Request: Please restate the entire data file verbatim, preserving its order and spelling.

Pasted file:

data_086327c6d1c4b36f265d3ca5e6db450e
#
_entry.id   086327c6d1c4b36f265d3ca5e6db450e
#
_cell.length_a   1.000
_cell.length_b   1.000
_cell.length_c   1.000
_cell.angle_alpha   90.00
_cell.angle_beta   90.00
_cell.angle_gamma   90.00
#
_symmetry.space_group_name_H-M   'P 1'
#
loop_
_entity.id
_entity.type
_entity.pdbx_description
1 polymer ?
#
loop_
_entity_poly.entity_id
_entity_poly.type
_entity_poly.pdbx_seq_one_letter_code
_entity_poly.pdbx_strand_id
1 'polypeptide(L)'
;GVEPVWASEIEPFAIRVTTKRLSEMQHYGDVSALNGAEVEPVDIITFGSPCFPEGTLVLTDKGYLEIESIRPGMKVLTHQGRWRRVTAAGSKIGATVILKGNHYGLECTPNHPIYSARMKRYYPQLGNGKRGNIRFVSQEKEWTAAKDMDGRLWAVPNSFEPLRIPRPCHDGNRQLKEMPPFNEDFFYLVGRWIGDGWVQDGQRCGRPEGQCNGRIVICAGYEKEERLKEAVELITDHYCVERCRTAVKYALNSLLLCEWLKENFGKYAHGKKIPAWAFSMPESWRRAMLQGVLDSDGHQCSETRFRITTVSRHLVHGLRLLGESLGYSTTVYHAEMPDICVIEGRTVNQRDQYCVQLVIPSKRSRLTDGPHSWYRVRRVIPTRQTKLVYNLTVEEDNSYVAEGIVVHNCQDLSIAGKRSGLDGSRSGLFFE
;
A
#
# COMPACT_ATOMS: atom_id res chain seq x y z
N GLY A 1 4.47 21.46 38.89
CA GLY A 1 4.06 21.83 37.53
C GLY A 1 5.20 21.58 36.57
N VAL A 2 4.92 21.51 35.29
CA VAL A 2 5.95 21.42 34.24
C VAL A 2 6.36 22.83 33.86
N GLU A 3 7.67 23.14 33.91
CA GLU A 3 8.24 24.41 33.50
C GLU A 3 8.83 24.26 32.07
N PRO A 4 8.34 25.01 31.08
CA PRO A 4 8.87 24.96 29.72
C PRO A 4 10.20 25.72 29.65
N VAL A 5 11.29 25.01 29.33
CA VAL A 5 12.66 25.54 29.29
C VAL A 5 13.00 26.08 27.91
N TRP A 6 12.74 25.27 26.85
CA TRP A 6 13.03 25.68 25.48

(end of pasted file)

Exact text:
data_086327c6d1c4b36f265d3ca5e6db450e
#
_entry.id   086327c6d1c4b36f265d3ca5e6db450e
#
_cell.length_a   1.000
_cell.length_b   1.000
_cell.length_c   1.000
_cell.angle_alpha   90.00
_cell.angle_beta   90.00
_cell.angle_gamma   90.00
#
_symmetry.space_group_name_H-M   'P 1'
#
loop_
_entity.id
_entity.type
_entity.pdbx_description
1 polymer ?
#
loop_
_entity_poly.entity_id
_entity_poly.type
_entity_poly.pdbx_seq_one_letter_code
_entity_poly.pdbx_strand_id
1 'polypeptide(L)'
;GVEPVWASEIEPFAIRVTTKRLSEMQHYGDVSALNGAEVEPVDIITFGSPCFPEGTLVLTDKGYLEIESIRPGMKVLTHQGRWRRVTAAGSKIGATVILKGNHYGLECTPNHPIYSARMKRYYPQLGNGKRGNIRFVSQEKEWTAAKDMDGRLWAVPNSFEPLRIPRPCHDGNRQLKEMPPFNEDFFYLVGRWIGDGWVQDGQRCGRPEGQCNGRIVICAGYEKEERLKEAVELITDHYCVERCRTAVKYALNSLLLCEWLKENFGKYAHGKKIPAWAFSMPESWRRAMLQGVLDSDGHQCSETRFRITTVSRHLVHGLRLLGESLGYSTTVYHAEMPDICVIEGRTVNQRDQYCVQLVIPSKRSRLTDGPHSWYRVRRVIPTRQTKLVYNLTVEEDNSYVAEGIVVHNCQDLSIAGKRSGLDGSRSGLFFE
;
A
#
# COMPACT_ATOMS: atom_id res chain seq x y z
N GLY A 1 4.47 21.46 38.89
CA GLY A 1 4.06 21.83 37.53
C GLY A 1 5.20 21.58 36.57
N VAL A 2 4.92 21.51 35.29
CA VAL A 2 5.95 21.42 34.24
C VAL A 2 6.36 22.83 33.86
N GLU A 3 7.67 23.14 33.91
CA GLU A 3 8.24 24.41 33.50
C GLU A 3 8.83 24.26 32.07
N PRO A 4 8.34 25.01 31.08
CA PRO A 4 8.87 24.96 29.72
C PRO A 4 10.20 25.72 29.65
N VAL A 5 11.29 25.01 29.33
CA VAL A 5 12.66 25.54 29.29
C VAL A 5 13.00 26.08 27.91
N TRP A 6 12.74 25.27 26.85
CA TRP A 6 13.03 25.68 25.48